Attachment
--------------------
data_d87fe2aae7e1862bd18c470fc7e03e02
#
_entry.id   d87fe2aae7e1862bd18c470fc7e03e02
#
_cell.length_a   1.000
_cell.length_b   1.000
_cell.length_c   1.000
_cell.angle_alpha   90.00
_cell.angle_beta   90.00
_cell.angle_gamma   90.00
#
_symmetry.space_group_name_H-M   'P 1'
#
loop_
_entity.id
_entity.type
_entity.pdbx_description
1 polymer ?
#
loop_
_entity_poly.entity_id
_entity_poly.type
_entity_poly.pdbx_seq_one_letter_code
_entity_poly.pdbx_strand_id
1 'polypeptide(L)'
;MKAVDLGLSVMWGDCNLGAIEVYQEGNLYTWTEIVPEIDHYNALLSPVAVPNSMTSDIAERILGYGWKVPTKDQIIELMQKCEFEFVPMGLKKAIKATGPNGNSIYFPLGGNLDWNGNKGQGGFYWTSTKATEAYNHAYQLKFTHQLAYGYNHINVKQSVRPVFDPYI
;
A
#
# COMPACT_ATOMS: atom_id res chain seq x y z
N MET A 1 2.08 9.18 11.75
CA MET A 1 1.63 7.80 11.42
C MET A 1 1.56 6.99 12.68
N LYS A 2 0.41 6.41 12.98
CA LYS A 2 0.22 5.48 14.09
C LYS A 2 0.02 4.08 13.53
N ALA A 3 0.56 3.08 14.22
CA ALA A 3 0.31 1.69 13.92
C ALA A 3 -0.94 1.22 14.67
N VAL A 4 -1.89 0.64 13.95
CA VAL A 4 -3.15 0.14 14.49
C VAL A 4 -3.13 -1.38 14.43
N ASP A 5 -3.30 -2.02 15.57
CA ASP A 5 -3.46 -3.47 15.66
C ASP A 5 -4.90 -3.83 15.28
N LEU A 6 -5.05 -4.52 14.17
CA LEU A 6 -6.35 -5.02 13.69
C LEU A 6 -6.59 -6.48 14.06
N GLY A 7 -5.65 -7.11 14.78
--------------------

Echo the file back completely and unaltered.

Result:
data_d87fe2aae7e1862bd18c470fc7e03e02
#
_entry.id   d87fe2aae7e1862bd18c470fc7e03e02
#
_cell.length_a   1.000
_cell.length_b   1.000
_cell.length_c   1.000
_cell.angle_alpha   90.00
_cell.angle_beta   90.00
_cell.angle_gamma   90.00
#
_symmetry.space_group_name_H-M   'P 1'
#
loop_
_entity.id
_entity.type
_entity.pdbx_description
1 polymer ?
#
loop_
_entity_poly.entity_id
_entity_poly.type
_entity_poly.pdbx_seq_one_letter_code
_entity_poly.pdbx_strand_id
1 'polypeptide(L)'
;MKAVDLGLSVMWGDCNLGAIEVYQEGNLYTWTEIVPEIDHYNALLSPVAVPNSMTSDIAERILGYGWKVPTKDQIIELMQKCEFEFVPMGLKKAIKATGPNGNSIYFPLGGNLDWNGNKGQGGFYWTSTKATEAYNHAYQLKFTHQLAYGYNHINVKQSVRPVFDPYI
;
A
#
# COMPACT_ATOMS: atom_id res chain seq x y z
N MET A 1 2.08 9.18 11.75
CA MET A 1 1.63 7.80 11.42
C MET A 1 1.56 6.99 12.68
N LYS A 2 0.41 6.41 12.98
CA LYS A 2 0.22 5.48 14.09
C LYS A 2 0.02 4.08 13.53
N ALA A 3 0.56 3.08 14.22
CA ALA A 3 0.31 1.69 13.92
C ALA A 3 -0.94 1.22 14.67
N VAL A 4 -1.89 0.64 13.95
CA VAL A 4 -3.15 0.14 14.49
C VAL A 4 -3.13 -1.38 14.43
N ASP A 5 -3.30 -2.02 15.57
CA ASP A 5 -3.46 -3.47 15.66
C ASP A 5 -4.90 -3.83 15.28
N LEU A 6 -5.05 -4.52 14.17
CA LEU A 6 -6.35 -5.02 13.69
C LEU A 6 -6.59 -6.48 14.06
N GLY A 7 -5.65 -7.11 14.78